I will just have to go with unadorned cake.

My mother is making a roast leg of lamb embedded with garlic and rosemary, asparagus casserole, buttery carrots, and scallion mashed sour cream potatoes. The asparagus casserole, in particular, interests me. My mom's description of it makes it sound a lot like green bean casserole, but with asparagus and a real white sauce and bread crumbs. She thinks the recipe is from Cook's Illustrated, but she isn't sure and I fail to find it listed on their website. I will have to try to track it down.

(¹ We bought carpet yesterday and the Carpet People² are coming today to install it. It feels as if we were up all night moving furniture and I am utterly exhausted and yet can't imagine doing something as light as baking while wiry Arabic men destroy and then prettify half my house -- no, I'll be industrious and go clean out the garage or something).

(² Sing to the tune of "Crab People" from South Park).

15 March 2008

Antipasto in a Pinch

I had to bring a dish to a shindig we had at the library earlier this week. When I used to live fifteen minutes from work, I loved cooking for my co-workers. Now that I have to get up at a god awful hour of the morning and schlep an hour north every damn work day, I am less inclined to supply anyone with yumminess. Still, needs must and all that.

Antipasto in a Pinch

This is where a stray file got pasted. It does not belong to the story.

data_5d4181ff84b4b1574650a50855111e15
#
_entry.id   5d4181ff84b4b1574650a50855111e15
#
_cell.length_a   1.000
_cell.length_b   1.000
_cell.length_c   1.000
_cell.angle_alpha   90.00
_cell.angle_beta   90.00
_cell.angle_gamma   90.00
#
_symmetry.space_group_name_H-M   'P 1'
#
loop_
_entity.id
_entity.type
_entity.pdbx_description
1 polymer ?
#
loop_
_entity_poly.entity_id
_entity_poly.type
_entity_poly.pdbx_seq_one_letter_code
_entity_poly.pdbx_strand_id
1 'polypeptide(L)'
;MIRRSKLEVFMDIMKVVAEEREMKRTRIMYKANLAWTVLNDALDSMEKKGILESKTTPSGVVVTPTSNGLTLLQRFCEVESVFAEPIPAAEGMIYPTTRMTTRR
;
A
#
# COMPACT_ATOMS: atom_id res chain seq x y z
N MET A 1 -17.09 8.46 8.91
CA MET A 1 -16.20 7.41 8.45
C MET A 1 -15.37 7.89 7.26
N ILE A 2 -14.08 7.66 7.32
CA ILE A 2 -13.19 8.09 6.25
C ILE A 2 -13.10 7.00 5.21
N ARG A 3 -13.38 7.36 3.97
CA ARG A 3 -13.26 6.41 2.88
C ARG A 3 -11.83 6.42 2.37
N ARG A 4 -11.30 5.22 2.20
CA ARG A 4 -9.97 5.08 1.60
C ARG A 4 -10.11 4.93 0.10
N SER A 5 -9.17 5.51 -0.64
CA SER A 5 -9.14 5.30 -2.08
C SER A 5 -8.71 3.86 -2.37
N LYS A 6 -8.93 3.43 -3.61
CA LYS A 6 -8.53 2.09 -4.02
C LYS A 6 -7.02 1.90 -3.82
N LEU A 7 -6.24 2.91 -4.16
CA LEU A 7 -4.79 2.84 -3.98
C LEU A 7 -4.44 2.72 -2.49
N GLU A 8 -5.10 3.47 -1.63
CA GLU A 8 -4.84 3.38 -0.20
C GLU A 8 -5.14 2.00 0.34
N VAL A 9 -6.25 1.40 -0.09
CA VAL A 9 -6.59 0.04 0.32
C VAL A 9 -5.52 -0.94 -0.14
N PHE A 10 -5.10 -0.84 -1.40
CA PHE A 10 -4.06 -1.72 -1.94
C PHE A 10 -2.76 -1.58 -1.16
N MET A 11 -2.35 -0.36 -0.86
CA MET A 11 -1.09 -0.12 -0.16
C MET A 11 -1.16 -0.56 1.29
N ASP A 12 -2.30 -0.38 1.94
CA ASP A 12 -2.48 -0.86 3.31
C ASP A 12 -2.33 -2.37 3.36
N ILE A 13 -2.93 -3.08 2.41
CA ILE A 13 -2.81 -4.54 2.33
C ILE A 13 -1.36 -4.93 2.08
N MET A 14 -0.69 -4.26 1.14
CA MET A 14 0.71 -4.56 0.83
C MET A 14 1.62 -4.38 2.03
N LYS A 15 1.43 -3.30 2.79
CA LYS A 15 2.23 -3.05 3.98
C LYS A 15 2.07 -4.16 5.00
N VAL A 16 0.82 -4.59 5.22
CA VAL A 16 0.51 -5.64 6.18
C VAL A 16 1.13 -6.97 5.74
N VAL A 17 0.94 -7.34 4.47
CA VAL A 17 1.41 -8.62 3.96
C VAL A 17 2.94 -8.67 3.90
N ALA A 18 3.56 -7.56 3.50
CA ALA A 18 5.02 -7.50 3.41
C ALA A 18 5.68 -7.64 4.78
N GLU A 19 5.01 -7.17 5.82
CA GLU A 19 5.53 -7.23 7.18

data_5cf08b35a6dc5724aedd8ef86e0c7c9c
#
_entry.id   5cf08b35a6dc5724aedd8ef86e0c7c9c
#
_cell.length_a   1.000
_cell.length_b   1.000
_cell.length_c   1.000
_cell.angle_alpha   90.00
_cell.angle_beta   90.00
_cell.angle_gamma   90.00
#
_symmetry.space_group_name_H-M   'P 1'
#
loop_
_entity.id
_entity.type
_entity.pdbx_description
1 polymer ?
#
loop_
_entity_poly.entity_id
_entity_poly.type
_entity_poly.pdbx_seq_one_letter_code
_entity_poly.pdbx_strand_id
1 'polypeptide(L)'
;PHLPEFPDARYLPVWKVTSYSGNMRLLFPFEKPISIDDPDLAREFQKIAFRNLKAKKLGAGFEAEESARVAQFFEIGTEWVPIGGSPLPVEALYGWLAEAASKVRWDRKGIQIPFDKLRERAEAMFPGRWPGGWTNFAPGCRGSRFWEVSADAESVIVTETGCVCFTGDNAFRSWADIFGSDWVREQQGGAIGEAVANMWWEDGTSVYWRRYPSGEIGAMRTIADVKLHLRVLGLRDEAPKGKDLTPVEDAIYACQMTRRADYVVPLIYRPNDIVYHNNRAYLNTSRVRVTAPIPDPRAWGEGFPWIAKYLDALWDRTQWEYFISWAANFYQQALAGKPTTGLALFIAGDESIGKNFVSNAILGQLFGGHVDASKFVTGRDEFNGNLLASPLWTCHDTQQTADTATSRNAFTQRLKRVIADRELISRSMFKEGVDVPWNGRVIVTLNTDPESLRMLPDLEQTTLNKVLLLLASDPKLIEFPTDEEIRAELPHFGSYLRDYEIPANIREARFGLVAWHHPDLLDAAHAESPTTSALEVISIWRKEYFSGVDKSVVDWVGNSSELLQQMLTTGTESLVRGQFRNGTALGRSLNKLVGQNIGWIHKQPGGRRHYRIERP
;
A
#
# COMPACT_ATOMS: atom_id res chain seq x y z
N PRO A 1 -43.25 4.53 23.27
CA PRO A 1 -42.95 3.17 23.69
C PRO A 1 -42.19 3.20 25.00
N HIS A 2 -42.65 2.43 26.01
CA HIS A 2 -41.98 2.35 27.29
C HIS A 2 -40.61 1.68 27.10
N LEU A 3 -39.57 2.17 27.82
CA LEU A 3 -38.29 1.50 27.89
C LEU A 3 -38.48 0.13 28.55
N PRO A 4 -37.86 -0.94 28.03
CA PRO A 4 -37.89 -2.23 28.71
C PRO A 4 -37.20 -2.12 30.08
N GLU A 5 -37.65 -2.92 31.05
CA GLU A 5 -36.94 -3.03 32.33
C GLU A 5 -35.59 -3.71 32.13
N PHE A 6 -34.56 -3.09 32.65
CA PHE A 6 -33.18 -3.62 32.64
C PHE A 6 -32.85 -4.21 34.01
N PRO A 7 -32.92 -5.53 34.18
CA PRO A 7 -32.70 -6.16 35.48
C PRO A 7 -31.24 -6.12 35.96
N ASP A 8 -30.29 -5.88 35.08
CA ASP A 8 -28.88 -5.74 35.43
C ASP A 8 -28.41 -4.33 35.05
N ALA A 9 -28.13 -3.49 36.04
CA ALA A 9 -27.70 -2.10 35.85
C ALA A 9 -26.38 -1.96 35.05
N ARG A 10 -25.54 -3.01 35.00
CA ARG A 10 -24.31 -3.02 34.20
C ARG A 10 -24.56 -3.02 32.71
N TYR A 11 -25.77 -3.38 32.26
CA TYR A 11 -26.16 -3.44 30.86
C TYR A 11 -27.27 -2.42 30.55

I wanted a savory dish which could handle travel with minimal fuss and as well as withstand long exposure to room temperature without becoming an immediate threat to human life. It also had to be something I could toss together with minimal effort or time when I came home the evening before.

After much staring at cookbooks and the internets, I eventually settled on antipasto. In particular, a totally slapdash affair from the Kraft website which I then, of course, had to tweak due to the lack of availability of some listed ingredients. For example:
  • I substituted my favorite extra-garlicky Italian vinaigrette for the Seven Seas 
  • I used turkey pepperoni instead of the "normal" kind (thought about using Yves Veggie Pepperoni, but wasn't sure I could get away with it)
  •  Used a "real" "Italian" brand of mozzarella (when I think "Kraft" I do not think "mozzarella")
  • Used whole grape tomatoes instead of halved cherry tomatoes